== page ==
Featured Research

from universities, journals, and other organizations

Gene Increases Risk Of Tuberculosis

Date:
December 13, 2005
Source:
Journal of Experimental Medicine
Summary:
A study in the December 19 issue of The Journal of Experimental Medicine identifies a small genetic change that increases the odds of developing active tuberculosis (TB). Pedro Flores-Villanueva and his colleagues at the University of Texas Health Center (Tyler, TX) studied groups of patients in Mexico and Korea and found that individuals who carry this genetic change were more likely to develop disease when infected with TB-causing bacteria.

A study in the December 19 issue of The Journal of Experimental Medicine identifies a small genetic change that increases the odds of developing active tuberculosis (TB). Pedro Flores-Villanueva and his colleagues at the University of Texas Health Center (Tyler, TX) studied groups of patients in Mexico and Korea and found that individuals who carry this genetic change were more likely to develop disease when infected with TB-causing bacteria.

Infections with Mycobacterium tuberculosis, the bacterium that causes TB, are on the rise, with an estimated eight million new infections and two million TB-induced deaths occurring annually. But not all people who are exposed to this bug become ill -- a phenomenon largely explained by genetic differences that make some individuals more prone to developing disease than others. Indeed, a recent scientific study found that a particular region on the human chromosome 17 was associated with increased risk of developing active tuberculosis, but the exact gene(s) responsible for this effect was not identified.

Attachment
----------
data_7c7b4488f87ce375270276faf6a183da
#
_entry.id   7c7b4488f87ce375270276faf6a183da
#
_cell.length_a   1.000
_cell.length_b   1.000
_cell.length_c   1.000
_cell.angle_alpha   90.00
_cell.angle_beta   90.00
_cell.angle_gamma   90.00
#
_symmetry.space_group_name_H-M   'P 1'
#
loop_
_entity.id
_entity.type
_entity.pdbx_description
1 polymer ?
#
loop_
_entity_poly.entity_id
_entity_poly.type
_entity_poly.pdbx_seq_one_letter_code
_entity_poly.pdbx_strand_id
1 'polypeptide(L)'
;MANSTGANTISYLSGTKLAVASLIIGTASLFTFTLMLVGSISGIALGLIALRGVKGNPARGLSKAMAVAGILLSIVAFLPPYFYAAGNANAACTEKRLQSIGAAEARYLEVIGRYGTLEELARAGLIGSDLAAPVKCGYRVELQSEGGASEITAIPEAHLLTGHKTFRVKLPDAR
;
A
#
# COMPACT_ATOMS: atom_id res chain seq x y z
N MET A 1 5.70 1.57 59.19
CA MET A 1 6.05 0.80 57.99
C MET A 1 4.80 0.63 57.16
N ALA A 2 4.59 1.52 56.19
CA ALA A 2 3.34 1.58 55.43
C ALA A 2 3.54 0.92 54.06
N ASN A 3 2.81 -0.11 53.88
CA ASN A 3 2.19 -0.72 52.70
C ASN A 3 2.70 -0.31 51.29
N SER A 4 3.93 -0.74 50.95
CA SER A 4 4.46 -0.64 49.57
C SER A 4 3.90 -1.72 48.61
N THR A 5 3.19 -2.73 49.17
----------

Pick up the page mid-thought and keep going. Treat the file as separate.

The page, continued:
Flores-Villanueva and colleagues show that the culprit behind the increased susceptibility to TB was a small change in the gene that encodes a protein called MCP-1 (the MCP-1 gene resides of chromosome 17). The genetic change was a tiny one, with the DNA sequence differing by only a single nucleotide (the building blocks of DNA). This change, which resulted in increased production of the MCP-1 protein, was five times more prevalent in individuals with active TB than in those who were infected but remained healthy.

MCP-1 is a protein that helps attract immune cells to sites of infection. For this reason, this protein is important during the early immune response to TB-causing bacteria. But extremely high levels of MCP-1 can be dangerous, as they inhibit the production of another immune protein called interleukin-12. Interleukin-12 is required to activate the immune cells that fight off the infection once they arrive on the scene. In an accompanying commentary article, geneticists Alexandre Alcais, Jean-Laurent Casanova and their colleagues at the University of Paris note that this is the largest genetic impact on adult TB that has ever been described.



Story Source:

The above story is based on materials provided by Journal of Experimental Medicine. Note: Materials may be edited for content and length.


Cite This Page: